Batavia Struggles To Find Bright Spots In Season

The Batavia Muck Dogs are the recipients of most of the Phillies higher draft picks every summer. This summer was no exception and like summers in the past, some of the picks showed why they were drafted so high and others found professional ball to be a pretty good challenge. Overall, the Muck Dogs struggled, finishing at 28-44 on the season, but there were at least a few bright spots under the New York summer sun, although they weren't always easy to find.

With Tim Moss being the highest of the Phillies draft picks this summer, Batavia fans waited for the young University of Texas product to sign with the Phillies and begin his professional career with the Muck Dogs. It took a little while, but eventually, Moss was in town, but the excitement quickly faded.

Drafted with their first pick – which didn't come until the third round – Moss had one of the more disappointing summers of any of the Phillies draft picks not only this season, but in recent memory. The Phillies hoped Moss would be a quick mover and would become the perfect leadoff type hitter. That didn't happen at Batavia. Moss struggled, hitting just .153 in 40 games. His OBP was just .223, enabling him to swipe just five bases in five attempts. Defensively, Moss made seven errors and appears to need a lot of work.

The Phillies concentrated on getting speed demons in the early rounds of the 2003 draft and it showed at Batavia. In 72 games, the Muck Dogs combined for 102 stolen bases. Javon Moran led the way with 27 steals and had a great summer. Moran hit .282 for Batavia and figures to be able to steal even more bases down the road. The Phillies discovered that Moran is a pure speed guy on the bases, who hasn't mastered the art of stealing bases. That lack of knowledge cost Moran, who was thrown out attempting to steal 10 times, but the Phillies know that he can learn to be a more effective thief with some work.

Michael Bourn was second on Batavia with 20 stolen bases and was thrown out just five times. Bourn hit .281 with a .406 OBP. The Phillies hope that Bourn will become more of a gap hitter, since only one of his 32 hits were for extra bases. Of course, just getting on base is like an extra base hit with Bourn's speed, but the Phillies hope to work with him to be able to develop a little extra base prowess in the near future.

Batavia didn't feature much power. Jake Blalock led the Dogs with five homeruns. Kiel Fisher may have been the best all-around hitter, hitting .333 in 90 at bats. Fisher arrived halfway through the New York-Penn League season after starting the summer in the Gulf Coast League, where he hit .323.

Pitching wise, there were some ups and downs as well for Batavia. Victor Menocal and Zach Minor both started the season with Lakewood, but finished at Batavia. While both struggled at times with Lakewood, they were both solid at Batavia. Menocal was 3-0 with a 1.61 ERA in five starts, while Minor went 0-2, 1.32 with 1 save at Batavia in 14 appearances.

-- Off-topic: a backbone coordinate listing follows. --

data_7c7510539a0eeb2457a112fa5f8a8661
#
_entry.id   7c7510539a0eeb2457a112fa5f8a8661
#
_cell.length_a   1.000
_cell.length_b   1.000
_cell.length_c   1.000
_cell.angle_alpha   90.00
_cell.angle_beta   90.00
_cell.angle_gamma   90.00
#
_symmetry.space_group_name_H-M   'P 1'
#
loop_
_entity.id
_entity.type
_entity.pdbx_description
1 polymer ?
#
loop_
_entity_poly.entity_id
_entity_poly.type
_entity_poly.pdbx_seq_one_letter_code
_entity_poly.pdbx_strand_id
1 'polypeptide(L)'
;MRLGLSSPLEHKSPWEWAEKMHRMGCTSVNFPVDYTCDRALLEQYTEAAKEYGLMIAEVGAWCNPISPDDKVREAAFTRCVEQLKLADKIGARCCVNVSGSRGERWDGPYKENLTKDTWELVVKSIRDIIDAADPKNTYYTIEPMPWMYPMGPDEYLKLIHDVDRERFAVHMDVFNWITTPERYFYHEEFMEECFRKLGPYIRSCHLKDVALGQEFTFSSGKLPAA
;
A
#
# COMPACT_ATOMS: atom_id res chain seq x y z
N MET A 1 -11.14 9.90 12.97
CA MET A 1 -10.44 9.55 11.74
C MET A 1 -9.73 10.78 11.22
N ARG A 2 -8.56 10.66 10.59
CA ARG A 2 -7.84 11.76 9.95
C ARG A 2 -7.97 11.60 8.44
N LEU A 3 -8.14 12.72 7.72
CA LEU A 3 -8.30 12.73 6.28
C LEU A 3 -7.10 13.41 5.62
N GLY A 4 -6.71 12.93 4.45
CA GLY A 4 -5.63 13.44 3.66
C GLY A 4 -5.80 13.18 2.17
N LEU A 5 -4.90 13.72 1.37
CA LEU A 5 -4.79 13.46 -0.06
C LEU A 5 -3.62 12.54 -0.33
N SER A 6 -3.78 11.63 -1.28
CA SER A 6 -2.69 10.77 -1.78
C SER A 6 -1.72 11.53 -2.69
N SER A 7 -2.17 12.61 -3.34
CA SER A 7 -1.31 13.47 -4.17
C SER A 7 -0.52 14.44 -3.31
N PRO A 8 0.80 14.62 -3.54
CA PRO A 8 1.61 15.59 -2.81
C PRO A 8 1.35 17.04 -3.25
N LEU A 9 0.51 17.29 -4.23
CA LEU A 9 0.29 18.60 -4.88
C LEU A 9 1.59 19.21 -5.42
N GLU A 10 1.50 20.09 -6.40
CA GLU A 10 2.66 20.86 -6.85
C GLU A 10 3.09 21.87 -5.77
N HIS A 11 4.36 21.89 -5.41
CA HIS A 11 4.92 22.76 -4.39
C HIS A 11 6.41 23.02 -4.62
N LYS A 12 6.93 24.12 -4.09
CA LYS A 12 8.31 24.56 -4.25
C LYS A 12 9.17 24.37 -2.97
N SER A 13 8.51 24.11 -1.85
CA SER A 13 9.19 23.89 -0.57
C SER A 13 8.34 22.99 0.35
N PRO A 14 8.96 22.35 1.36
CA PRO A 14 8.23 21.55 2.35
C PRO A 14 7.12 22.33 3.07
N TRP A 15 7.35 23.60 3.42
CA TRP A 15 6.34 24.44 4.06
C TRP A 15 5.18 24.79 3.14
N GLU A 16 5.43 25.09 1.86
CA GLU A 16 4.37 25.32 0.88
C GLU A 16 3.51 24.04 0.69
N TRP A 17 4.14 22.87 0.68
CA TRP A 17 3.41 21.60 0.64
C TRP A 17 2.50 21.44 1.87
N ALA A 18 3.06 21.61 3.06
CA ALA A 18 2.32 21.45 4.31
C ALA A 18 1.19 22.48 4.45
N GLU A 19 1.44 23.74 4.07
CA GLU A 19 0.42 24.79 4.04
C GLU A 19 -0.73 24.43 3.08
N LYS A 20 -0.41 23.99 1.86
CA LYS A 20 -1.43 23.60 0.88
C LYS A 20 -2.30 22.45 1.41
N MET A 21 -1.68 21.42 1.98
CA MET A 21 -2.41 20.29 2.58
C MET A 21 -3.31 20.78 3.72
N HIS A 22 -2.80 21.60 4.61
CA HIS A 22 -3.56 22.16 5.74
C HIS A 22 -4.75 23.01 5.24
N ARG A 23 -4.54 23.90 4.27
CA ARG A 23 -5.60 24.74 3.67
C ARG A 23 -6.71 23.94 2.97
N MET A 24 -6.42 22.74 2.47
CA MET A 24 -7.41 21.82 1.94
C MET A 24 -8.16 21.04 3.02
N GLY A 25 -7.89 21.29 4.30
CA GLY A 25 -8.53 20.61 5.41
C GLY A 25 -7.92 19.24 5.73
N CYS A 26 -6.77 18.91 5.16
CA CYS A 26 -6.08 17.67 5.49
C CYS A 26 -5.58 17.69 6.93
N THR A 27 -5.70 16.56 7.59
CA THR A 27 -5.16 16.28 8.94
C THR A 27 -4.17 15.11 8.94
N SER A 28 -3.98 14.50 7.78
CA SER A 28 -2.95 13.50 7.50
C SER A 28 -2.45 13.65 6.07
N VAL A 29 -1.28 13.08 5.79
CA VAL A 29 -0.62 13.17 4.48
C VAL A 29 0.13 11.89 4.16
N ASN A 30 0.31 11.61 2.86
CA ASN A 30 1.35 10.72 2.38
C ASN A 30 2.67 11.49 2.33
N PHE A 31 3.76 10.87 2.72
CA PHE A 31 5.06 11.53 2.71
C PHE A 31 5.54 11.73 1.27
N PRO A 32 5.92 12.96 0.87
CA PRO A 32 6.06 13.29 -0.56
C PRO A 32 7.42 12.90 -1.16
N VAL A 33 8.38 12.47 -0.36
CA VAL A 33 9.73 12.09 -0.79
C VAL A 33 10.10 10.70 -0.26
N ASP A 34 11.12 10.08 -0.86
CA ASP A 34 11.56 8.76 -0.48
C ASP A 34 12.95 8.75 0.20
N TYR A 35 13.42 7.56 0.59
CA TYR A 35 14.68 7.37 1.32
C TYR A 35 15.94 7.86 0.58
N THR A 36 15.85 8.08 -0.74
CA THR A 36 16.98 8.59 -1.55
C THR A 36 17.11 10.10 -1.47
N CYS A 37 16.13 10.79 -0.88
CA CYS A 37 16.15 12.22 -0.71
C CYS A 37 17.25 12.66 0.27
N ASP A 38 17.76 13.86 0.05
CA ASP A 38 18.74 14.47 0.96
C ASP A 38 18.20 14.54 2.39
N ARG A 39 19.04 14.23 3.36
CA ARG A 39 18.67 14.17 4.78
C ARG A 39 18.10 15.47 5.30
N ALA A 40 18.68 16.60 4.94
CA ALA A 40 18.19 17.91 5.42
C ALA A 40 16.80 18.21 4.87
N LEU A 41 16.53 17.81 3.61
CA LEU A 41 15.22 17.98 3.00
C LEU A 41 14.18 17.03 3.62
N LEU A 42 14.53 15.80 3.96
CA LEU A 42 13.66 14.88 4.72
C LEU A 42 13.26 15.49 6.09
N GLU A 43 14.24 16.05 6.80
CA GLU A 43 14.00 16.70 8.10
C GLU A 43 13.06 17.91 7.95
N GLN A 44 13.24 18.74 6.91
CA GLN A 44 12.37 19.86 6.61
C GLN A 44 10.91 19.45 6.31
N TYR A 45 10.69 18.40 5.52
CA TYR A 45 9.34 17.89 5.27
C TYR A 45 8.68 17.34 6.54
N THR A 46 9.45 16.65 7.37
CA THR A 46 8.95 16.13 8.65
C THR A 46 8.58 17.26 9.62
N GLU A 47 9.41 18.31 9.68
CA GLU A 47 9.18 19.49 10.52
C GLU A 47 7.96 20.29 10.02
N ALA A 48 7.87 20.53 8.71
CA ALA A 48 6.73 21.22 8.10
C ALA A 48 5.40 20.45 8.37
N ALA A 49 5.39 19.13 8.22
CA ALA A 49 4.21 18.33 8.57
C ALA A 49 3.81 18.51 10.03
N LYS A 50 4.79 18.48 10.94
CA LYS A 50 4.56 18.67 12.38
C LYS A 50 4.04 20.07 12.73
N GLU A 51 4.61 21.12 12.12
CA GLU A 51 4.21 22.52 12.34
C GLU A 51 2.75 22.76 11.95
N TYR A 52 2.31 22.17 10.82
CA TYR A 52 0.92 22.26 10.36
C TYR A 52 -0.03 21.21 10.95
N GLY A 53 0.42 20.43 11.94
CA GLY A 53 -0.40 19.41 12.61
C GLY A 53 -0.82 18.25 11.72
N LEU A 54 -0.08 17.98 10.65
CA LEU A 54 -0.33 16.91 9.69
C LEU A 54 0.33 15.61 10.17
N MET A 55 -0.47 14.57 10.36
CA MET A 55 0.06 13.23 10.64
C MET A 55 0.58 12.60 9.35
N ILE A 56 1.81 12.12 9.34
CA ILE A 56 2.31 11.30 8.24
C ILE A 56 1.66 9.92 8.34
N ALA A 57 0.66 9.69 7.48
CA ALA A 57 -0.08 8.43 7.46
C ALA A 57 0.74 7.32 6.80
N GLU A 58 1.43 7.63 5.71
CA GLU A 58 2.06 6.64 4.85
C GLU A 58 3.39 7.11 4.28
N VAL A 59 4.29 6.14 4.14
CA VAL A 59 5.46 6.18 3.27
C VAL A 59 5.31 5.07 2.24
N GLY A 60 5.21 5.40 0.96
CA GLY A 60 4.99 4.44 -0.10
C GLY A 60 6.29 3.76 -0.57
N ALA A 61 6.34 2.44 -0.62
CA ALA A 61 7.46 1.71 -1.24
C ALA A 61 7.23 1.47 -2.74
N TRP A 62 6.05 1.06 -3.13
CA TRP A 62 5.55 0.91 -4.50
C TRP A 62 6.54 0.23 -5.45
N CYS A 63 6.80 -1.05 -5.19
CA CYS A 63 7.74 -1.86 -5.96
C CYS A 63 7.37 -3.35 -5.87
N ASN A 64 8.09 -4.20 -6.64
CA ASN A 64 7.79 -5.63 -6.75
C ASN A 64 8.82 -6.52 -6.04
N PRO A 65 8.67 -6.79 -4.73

2002 draft pick Darin Naatjes enjoyed a good summer on the Batavia mound. Starting 7 games, Naatjes was 1-3, but had a solid 3.62 ERA, striking out 24 in 27 innings of work. Chris Woodrow made five starts and eleven relief appearances, going 2-2, 3.00 with one save. Justin Libey made half of his 16 appearances out of the bullpen and was impressive with a 3.10 ERA and one save. Libey struck out a team high 57 hitters in 61 innings of work.

Actuall, the bullpen was generally solid for Batavia. Chris Rupert had a team high three saves in 17 appearances with a 3.38 ERA. Brad Overton went 2-1, 3.19 with two saves in 19 appearances. The young right-hander did struggle with his control a little, walking 19 in 42 innings. Matt Padilla walked 21 in 42 innings, but somehow managed just a 2.76 ERA with two saves for Batavia. If Overton and Padilla get their control going, they could both become strong, dominant pitchers down the road. Caleb McConnell didn't have overpowering numbers 0-2, 4.08, but some of the Phillies brass think he may have more potential than a lot of the pitchers on the Batavia staff.

The biggest disappointment of the summer in Batavia – besides Moss – was probably pitcher Jean Machi. The Phillies had high hopes for Machi, but they were dashed somewhat when the young pitcher not only had some problems on the field (2-4, 4.78 in 8 starts) but ran into disciplinary problems off the field. The Phillies had finally had enough and sent him home in early August because they didn't know what else to do with him. There is still hope that Machi will get his head together and return to prospect status with the Phillies. Joe Diefenderfer showed himself to be a tough kid, who handled a bad season well. Diefenderfer went 6-7, 5.04 in 12 starts, but reports are that he handled it well and was very receptive to help from the coaching staff. Diefenderfer has decent control, but sometimes left the ball out over the strike zone and was hit for eight homeruns this summer. Still, the Phillies think Diefenderfer can rebound. They'll work with him on developing his change and curve. At times, Diefenderfer didn't have enough movement on his curve, resulting in long balls.

So, the Dogs didn't have much bite this summer. They're still generally happy with what they saw from a lot of their players and figure that there are at least a few players who can easily move up the ladder for 2004. While concern is there over players like Machi and Moss, the Phillies believe that 2003 was just a glimpse of things to come for some of the other players. Blalock and Fisher may have especially put themselves in position for bigger seasons and likely assignments to Lakewood or Clearwater next year.

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